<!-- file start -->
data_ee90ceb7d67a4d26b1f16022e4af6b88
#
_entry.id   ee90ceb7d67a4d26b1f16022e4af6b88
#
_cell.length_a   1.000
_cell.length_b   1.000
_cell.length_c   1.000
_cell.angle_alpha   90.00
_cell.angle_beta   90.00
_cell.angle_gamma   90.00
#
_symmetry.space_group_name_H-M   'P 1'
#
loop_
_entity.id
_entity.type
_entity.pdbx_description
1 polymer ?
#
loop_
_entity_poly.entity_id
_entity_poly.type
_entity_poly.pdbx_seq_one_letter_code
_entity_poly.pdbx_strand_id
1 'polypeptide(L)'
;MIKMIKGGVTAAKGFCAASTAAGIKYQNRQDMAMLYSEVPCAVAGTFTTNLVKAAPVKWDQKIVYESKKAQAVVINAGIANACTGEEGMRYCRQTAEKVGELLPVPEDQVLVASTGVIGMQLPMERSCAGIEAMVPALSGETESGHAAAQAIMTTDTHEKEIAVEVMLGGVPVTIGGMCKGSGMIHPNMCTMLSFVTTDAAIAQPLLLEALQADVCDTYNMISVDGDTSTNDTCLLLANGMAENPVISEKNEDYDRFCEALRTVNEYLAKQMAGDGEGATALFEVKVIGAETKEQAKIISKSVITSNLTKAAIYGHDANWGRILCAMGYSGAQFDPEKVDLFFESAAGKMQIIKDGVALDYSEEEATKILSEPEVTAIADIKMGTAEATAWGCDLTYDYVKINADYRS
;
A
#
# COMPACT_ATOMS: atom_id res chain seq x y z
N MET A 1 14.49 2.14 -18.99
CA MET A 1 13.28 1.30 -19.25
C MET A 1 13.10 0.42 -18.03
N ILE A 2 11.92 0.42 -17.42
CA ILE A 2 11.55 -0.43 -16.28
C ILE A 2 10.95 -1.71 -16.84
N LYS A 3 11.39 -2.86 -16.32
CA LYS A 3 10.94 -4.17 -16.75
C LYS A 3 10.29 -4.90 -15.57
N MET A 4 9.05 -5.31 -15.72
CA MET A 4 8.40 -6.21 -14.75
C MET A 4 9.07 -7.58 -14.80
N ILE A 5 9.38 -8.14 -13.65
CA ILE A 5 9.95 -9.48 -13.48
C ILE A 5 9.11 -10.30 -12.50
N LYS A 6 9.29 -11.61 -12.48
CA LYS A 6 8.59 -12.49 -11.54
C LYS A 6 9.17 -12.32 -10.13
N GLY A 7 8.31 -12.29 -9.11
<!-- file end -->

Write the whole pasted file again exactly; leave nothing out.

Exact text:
data_ee90ceb7d67a4d26b1f16022e4af6b88
#
_entry.id   ee90ceb7d67a4d26b1f16022e4af6b88
#
_cell.length_a   1.000
_cell.length_b   1.000
_cell.length_c   1.000
_cell.angle_alpha   90.00
_cell.angle_beta   90.00
_cell.angle_gamma   90.00
#
_symmetry.space_group_name_H-M   'P 1'
#
loop_
_entity.id
_entity.type
_entity.pdbx_description
1 polymer ?
#
loop_
_entity_poly.entity_id
_entity_poly.type
_entity_poly.pdbx_seq_one_letter_code
_entity_poly.pdbx_strand_id
1 'polypeptide(L)'
;MIKMIKGGVTAAKGFCAASTAAGIKYQNRQDMAMLYSEVPCAVAGTFTTNLVKAAPVKWDQKIVYESKKAQAVVINAGIANACTGEEGMRYCRQTAEKVGELLPVPEDQVLVASTGVIGMQLPMERSCAGIEAMVPALSGETESGHAAAQAIMTTDTHEKEIAVEVMLGGVPVTIGGMCKGSGMIHPNMCTMLSFVTTDAAIAQPLLLEALQADVCDTYNMISVDGDTSTNDTCLLLANGMAENPVISEKNEDYDRFCEALRTVNEYLAKQMAGDGEGATALFEVKVIGAETKEQAKIISKSVITSNLTKAAIYGHDANWGRILCAMGYSGAQFDPEKVDLFFESAAGKMQIIKDGVALDYSEEEATKILSEPEVTAIADIKMGTAEATAWGCDLTYDYVKINADYRS
;
A
#
# COMPACT_ATOMS: atom_id res chain seq x y z
N MET A 1 14.49 2.14 -18.99
CA MET A 1 13.28 1.30 -19.25
C MET A 1 13.10 0.42 -18.03
N ILE A 2 11.92 0.42 -17.42
CA ILE A 2 11.55 -0.43 -16.28
C ILE A 2 10.95 -1.71 -16.84
N LYS A 3 11.39 -2.86 -16.32
CA LYS A 3 10.94 -4.17 -16.75
C LYS A 3 10.29 -4.90 -15.57
N MET A 4 9.05 -5.31 -15.72
CA MET A 4 8.40 -6.21 -14.75
C MET A 4 9.07 -7.58 -14.80
N ILE A 5 9.38 -8.14 -13.65
CA ILE A 5 9.95 -9.48 -13.48
C ILE A 5 9.11 -10.30 -12.50
N LYS A 6 9.29 -11.61 -12.48
CA LYS A 6 8.59 -12.49 -11.54
C LYS A 6 9.17 -12.32 -10.13
N GLY A 7 8.31 -12.29 -9.11